Roche/Genentech Study Shows First-Time Proof That AI Can Detect Severity of DME

Source: Genentech

A new study published in the journal Investigative Ophthalmology & Visual Science suggest that artificial intelligence (AI) could be used to provide widespread, cost-effective eye screenings via telemedicine to assist ophthalmologists in improving vision outcomes for millions of people with diabetes who may not be getting regular eye exams, according to a statement from Genentech.

This is the first manuscript published as part of Roche/Genentech’s “Ophthalmology Personalized Healthcare” initiative that aims to combine meaningful large-scale data and AI technology to predict and prevent ocular conditions and preserve vision.

The study, led by Roche and Genentech scientists, demonstrated for the very first time, AI, specifically deep learning technology, can detect swelling in the macula and the severity of the swelling in individuals with diabetes, according to Genentech.

According to the American Academy of Ophthalmology, having a dilated eye exam yearly or as recommended by an ophthalmologist can prevent 95 percent of diabetes-related vision loss. However, all too often people with diabetes don’t get eye exams or vision screenings. And by virtue of the technology used, the severity of DME may not be reported. As a result, many people with DME may be under-diagnosed or treated late and are at risk for irreversible vision loss or blindness.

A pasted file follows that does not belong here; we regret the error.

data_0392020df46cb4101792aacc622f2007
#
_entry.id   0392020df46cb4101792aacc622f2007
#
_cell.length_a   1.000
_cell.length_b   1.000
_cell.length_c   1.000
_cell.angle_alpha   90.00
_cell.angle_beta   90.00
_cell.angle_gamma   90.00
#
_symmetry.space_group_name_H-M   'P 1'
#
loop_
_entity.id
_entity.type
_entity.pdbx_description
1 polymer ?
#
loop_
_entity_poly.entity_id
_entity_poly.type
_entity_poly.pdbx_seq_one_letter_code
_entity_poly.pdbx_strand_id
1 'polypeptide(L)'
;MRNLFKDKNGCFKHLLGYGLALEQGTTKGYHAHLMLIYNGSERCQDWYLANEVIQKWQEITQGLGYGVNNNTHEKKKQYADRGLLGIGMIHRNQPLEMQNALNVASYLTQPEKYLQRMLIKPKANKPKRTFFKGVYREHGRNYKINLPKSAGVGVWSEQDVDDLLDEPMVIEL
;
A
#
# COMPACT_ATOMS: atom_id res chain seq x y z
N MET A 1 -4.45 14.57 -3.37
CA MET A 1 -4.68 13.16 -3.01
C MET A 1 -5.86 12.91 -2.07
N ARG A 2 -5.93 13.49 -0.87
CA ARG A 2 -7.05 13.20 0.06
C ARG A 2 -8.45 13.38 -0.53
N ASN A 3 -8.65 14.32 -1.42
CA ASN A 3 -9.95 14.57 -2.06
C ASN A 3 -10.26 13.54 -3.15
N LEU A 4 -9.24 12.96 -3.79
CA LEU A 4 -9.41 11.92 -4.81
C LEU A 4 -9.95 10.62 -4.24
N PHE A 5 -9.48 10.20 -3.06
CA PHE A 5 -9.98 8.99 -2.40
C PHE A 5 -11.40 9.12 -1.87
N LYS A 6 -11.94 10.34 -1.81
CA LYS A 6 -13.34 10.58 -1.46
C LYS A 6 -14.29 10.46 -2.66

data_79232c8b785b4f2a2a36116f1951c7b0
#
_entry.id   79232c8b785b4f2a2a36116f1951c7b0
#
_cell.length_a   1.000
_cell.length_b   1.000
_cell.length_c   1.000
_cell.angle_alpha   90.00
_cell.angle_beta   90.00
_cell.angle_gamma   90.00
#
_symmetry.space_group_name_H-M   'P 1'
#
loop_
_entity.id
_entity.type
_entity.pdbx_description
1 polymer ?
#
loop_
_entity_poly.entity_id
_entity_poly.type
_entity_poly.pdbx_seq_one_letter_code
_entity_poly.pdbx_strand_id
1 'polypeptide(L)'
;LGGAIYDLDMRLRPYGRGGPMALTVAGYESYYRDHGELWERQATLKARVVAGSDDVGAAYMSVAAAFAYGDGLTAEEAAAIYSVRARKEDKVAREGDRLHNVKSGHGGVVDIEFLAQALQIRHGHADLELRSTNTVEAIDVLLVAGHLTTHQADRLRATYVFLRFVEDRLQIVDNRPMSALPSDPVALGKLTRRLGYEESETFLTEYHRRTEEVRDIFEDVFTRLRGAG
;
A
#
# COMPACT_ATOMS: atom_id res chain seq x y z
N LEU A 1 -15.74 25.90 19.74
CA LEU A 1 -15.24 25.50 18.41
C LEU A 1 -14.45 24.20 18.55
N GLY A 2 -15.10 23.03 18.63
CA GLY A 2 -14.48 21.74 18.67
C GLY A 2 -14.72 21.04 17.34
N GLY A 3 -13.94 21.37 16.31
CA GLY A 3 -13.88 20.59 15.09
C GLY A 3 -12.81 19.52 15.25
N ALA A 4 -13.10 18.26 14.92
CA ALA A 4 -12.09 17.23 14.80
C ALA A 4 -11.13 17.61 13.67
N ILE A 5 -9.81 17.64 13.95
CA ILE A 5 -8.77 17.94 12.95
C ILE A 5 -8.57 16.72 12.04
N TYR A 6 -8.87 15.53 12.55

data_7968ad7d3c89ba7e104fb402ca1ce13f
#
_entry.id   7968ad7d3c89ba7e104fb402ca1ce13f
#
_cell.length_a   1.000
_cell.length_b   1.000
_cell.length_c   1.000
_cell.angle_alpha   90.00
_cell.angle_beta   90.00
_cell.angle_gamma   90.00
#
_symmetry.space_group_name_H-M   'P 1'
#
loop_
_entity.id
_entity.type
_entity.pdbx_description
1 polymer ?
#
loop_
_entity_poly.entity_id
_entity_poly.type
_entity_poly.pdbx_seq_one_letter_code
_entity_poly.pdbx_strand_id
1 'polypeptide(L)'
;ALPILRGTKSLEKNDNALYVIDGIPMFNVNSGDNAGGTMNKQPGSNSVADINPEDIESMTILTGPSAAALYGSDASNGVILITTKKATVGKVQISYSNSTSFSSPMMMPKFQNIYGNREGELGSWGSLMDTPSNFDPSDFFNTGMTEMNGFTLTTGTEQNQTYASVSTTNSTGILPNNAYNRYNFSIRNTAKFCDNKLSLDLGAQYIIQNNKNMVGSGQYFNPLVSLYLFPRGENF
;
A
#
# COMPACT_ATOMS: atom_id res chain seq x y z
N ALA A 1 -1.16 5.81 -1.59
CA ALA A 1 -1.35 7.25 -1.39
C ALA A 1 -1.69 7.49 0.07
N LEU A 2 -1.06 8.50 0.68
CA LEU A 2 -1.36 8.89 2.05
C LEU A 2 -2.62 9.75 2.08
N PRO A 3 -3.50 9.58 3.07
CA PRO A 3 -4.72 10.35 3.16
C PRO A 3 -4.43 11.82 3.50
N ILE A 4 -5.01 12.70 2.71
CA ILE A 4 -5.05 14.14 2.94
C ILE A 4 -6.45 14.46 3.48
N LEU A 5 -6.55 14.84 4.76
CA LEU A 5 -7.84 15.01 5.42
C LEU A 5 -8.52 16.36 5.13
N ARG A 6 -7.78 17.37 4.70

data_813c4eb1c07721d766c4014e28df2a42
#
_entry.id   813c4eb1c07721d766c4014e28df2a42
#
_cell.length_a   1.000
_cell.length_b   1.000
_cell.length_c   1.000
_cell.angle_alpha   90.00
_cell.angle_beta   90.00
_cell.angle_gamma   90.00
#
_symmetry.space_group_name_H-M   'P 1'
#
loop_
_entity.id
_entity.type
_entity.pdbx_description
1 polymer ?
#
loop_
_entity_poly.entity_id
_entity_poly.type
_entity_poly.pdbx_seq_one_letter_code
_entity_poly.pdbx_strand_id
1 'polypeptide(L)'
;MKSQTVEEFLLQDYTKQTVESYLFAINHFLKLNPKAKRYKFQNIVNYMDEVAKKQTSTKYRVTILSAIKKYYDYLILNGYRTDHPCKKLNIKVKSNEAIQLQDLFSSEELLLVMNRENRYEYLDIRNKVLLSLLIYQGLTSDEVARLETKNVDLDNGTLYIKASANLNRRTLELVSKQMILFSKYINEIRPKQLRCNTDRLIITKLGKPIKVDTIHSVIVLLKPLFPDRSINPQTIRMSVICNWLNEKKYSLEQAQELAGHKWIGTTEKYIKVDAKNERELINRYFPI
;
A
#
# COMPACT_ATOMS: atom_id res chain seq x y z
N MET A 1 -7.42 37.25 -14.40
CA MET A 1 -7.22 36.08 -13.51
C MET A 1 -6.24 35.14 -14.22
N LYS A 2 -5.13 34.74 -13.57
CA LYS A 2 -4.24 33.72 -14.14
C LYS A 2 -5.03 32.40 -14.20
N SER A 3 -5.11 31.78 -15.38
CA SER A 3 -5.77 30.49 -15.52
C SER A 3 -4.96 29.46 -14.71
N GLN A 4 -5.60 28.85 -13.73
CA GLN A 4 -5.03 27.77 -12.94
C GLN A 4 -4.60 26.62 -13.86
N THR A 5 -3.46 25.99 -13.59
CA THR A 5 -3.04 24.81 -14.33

Currently, the best way to diagnose DME is through the use of optical coherence tomography (OCT), which takes 3-dimensional, cross-sectional images of the macula. However, due to its cost and technical requirements, it is often not used in screening programs or telemedicine – which currently utilize two-dimensional color photos called color fundus photos (CFPs). The 2-dimensional nature of a CFP images can make detecting the severity of DME difficult. In order to address this limitation, the Roche/Genentech research assessed how deep learning can automatically view CFPs to accurately detect DME and determine its severity.

In the Roche/Genentech study, scientists used nearly 18,000 CFPs and their associated OCT images captured during Genentech’s past phase 3 DME studies to develop and assess the performance of deep learning algorithms. Results of the study showed that the best deep learning algorithm was up to 97 percent accurate in detecting DME severity using CFP images alone. Such results underscore the promising potential of AI in increasing screening capacity via telemedicine with appropriate triage to assist ophthalmologists in improving vision outcomes for a large population of patients who may not be getting comprehensive eye exams.   

The study adds to the growing literature about the use of AI in ophthalmology. It also sheds light on how Roche/Genentech can utilize its vast clinical trial database to develop AI algorithms to predict the presence of disease, risk of disease progression, and response to treatment; all of which could be supplied to ophthalmologists to deliver higher quality personalized healthcare.

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